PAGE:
The option would be taking our Toyota 4 x 4 and ploughing through the snow-covered tracks to reach the store, then to plough through the frenzied hordes, apparently fresh from roles as extras on Day of the Dead seven, attempt to find what we want from a store already bearing the marks of having been looted by a less civilised branch of ISIS, locate a cashier that hadn’t actually lost the will to live and garrotted themselves on a string of speciality garlic and strawberry spleen sausages, wait in the queue that resembles what Dante almost certainly had in mind in his masterpiece (often think he was influenced by a earlier version of M&S), watch as the seconds of life tick relentlessly away, get to within two victims of the cashier only to find the old lady at the end is attempting to pay the bill in groats and has put the wrong spectacles on, anyway, finally attain Nirvana and the cashier, to learn the ‘system’ has overloaded, the store having apparently not told it that Xmas has arrived, eventually pay then crawl, now utterly demoralised and exhausted, towards the entrance door, the automatic opening system of which has failed, so it now resists all attempts to open until you turn away, whereupon it cunningly springs to life and smacks you in the back of the head, forlornly drag our now battered and bruised bodies back to where we parked the car, only to find the people on either end of it have made the joint assumption that we only need three inches on either end to get out, finally escape the insanity which is Christmas Eve in any sort of settlement, drive the fifteen miles back to the mountain retreat, dodging the hapless and unwary who’ve taken to the roads in the motorised equivalents of prams and are wondering why they can’t get up ice-sheeted hills with their smart new low-profile summer tyres, eventually and thankfully make the homestead, open the door and notice that the power has gone off, that being the first thing the distributors do when they want to play their merry pranks around Xmas, drag in the shopping bags, make it upstairs to the lounge, collapse in the comfy armchair and reach out for a warm glass of mulled wine – which is when we realise what we’ve forgotten to get.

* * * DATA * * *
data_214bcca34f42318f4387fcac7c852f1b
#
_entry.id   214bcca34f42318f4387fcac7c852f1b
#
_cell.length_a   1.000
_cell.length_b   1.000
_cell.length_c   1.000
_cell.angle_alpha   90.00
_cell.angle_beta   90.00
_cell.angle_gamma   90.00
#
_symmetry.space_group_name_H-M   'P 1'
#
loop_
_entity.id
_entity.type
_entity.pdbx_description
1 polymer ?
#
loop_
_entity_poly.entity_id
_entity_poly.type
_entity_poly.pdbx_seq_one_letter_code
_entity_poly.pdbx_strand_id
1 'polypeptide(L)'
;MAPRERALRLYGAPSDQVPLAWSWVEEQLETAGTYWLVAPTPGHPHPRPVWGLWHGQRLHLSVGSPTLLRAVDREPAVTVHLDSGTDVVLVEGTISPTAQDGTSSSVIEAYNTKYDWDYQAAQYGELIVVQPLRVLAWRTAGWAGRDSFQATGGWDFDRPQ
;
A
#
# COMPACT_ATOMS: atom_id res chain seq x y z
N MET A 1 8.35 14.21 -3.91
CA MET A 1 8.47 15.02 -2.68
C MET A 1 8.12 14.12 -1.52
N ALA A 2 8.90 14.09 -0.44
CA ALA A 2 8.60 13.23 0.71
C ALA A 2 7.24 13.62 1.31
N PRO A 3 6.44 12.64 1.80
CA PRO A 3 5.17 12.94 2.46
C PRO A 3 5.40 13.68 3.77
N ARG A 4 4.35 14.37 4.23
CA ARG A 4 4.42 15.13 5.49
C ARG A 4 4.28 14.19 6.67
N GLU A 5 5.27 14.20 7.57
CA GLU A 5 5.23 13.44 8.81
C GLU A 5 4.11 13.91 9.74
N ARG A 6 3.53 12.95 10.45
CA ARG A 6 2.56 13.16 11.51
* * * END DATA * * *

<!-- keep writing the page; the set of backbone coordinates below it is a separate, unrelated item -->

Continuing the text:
I hate shopping.

Profile photo of John Ward
Member

Great opening chapter, Ian – a bit short on the romantic interest though, so I am looking forward to the next instalment.

I would not expect you to believe it but our experiences in what people consider to be the flat expanses of Norfolk are not much different although our nearest Waitroses are half the distance you have to travel. and for one of them we can go at 70 mph all the way. Having arrived inside, however, the cruising speed drops below zero and I sometimes wonder how the staff keep their composure. I now know where Charles Darwin did some of his early research; he must have found the pace of life on the Galapagos Islands a bit demanding by contrast.

Profile photo of VynorHill
Member

Hasn’t anyone given you a thumbs up for that? Have one from me for a brilliant read. Really enjoyed your tale and suggest a trip to the publishers with more of the same.

Profile photo of wavechange
Member

Don’t get him started, Vynor. It will be poetry next. 🙂

Profile photo of Ian
Member

:-)) Thanks, Vynor. Much appreciated 🙂

Profile photo of Beryl
Member

Ian, many thanks for your condolences, losing a child as you say, is a life changing experience which anyone who has, will agree the pain never goes away completely but does lessen with time, but life goes on.

Living half way up a mountain conjures up visions of a traditional white Christmas with flocks of sheep and the odd deer appearing through the thicket. However, your post clearly demonstrates the reality of living in such isolated splendour during the winter months and without the support of a 4 x 4,, life would become very difficult and I assume your postie has a suitable vehicle equipped with chains to help him/her deliver your Christmas cards! A flat roof with a heli-pad would be a number one requirement before I would even consider living so far off the beaten track 🙂

Are there restrictions for supermarket deliveries in such remote areas?